More Economic Support Expected in China After Measures to Aid Property Developer

More Economic Support Expected in China After Measures to Aid Property Developer
A general view shows the Evergrande Center building in Shanghai on September 22, 2021. (Photo by Hector RETAMAL / AFP) (Photo by HECTOR RETAMAL/AFP via Getty Images)

The Chinese government has indicated additional economic support measures are forthcoming after taking initial steps to assist the struggling property sector by extending loan relief to developers, Invest-Gate reports.

Leading state-run financial publications reported on July 11, 2023, that more policies favorable to real estate, as well as initiatives to restore business confidence, are likely to be adopted soon.

Previously, financial regulators had put pressure on banks to ease lending terms for property firms, encouraging negotiations to prolong outstanding loans. In a joint statement on July 10, 2023, the People’s Bank of China and the National Financial Regulatory Administration said the goal is to guarantee construction is completed on homes already being built.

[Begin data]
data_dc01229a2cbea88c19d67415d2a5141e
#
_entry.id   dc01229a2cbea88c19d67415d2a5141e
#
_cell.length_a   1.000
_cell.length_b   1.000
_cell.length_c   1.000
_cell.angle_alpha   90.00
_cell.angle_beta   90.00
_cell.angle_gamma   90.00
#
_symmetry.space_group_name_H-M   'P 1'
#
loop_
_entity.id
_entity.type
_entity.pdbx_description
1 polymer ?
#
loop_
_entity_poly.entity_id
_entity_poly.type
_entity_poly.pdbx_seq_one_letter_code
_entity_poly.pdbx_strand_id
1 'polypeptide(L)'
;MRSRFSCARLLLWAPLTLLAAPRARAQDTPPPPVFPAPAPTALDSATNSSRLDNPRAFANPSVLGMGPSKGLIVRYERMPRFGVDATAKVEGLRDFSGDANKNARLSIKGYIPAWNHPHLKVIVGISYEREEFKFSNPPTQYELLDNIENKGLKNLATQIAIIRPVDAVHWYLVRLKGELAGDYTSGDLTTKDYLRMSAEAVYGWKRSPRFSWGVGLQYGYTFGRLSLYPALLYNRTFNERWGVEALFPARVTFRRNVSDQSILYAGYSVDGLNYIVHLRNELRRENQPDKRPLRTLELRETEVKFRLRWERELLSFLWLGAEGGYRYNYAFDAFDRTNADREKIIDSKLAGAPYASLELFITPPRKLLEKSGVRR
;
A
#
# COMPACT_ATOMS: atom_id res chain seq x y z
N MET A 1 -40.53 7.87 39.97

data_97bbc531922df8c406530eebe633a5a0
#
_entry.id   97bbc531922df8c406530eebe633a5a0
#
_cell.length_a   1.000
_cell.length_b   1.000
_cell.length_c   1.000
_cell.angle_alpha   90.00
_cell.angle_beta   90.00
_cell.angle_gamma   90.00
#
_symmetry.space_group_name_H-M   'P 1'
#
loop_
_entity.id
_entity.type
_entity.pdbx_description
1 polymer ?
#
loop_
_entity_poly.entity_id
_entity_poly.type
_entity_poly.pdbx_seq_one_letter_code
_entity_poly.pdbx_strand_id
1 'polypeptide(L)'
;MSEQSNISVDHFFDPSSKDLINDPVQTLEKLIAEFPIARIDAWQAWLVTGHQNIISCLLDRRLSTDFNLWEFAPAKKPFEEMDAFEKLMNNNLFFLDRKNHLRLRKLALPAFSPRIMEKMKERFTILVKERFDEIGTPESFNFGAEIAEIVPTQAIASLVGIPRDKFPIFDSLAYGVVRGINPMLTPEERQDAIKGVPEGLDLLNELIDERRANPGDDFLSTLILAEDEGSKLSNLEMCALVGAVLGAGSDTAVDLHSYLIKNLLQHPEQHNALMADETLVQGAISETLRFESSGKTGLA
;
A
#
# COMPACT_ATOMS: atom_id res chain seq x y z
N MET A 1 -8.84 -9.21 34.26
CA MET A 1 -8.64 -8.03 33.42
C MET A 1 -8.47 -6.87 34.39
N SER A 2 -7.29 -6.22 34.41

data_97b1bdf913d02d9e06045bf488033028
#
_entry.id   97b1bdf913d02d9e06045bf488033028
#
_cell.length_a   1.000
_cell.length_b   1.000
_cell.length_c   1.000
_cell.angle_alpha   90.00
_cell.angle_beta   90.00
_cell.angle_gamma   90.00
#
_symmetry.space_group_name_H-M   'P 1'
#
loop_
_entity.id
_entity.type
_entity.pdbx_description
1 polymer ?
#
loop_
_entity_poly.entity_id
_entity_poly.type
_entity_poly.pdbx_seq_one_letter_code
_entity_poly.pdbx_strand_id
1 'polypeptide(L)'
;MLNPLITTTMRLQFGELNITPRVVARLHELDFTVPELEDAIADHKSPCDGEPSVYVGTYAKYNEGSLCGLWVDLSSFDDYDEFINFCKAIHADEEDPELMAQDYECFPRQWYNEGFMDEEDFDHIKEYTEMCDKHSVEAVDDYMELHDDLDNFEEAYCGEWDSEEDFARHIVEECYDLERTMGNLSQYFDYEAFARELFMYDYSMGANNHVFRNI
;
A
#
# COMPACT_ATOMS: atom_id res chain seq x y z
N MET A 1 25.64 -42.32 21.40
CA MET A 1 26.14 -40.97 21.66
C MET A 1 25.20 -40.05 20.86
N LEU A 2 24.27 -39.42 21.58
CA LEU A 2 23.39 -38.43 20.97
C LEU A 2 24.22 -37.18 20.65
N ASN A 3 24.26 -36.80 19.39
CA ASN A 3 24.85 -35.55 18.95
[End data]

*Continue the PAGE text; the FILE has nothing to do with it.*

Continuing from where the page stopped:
Some overdue loans will now get a one-year extension on repayment, the statement said. The more generous terms were originally supposed to apply only to loans due by late May 2023 under a 16-point plan publicized last year.

“The move implies regulators think it will take another year and a half for developers to return to normal fundraising and operations,” explained Liu Shui, research director at China Index Holdings Ltd. “It means the housing downturn and developer risks have been worse than anticipated.”

Loans payable through the end of 2024 make up around 30-40% of developers’ total debts, analysts pointed out. The measures could ease liquidity pressures on developers in the near term if enacted.

China’s real estate crisis is inhibiting the recovery of the world’s second-largest economy, raising expectations of additional government action to stimulate demand. Home sales resumed declining in June after a temporary rebound earlier this year, putting more pressure on heavily indebted developers.


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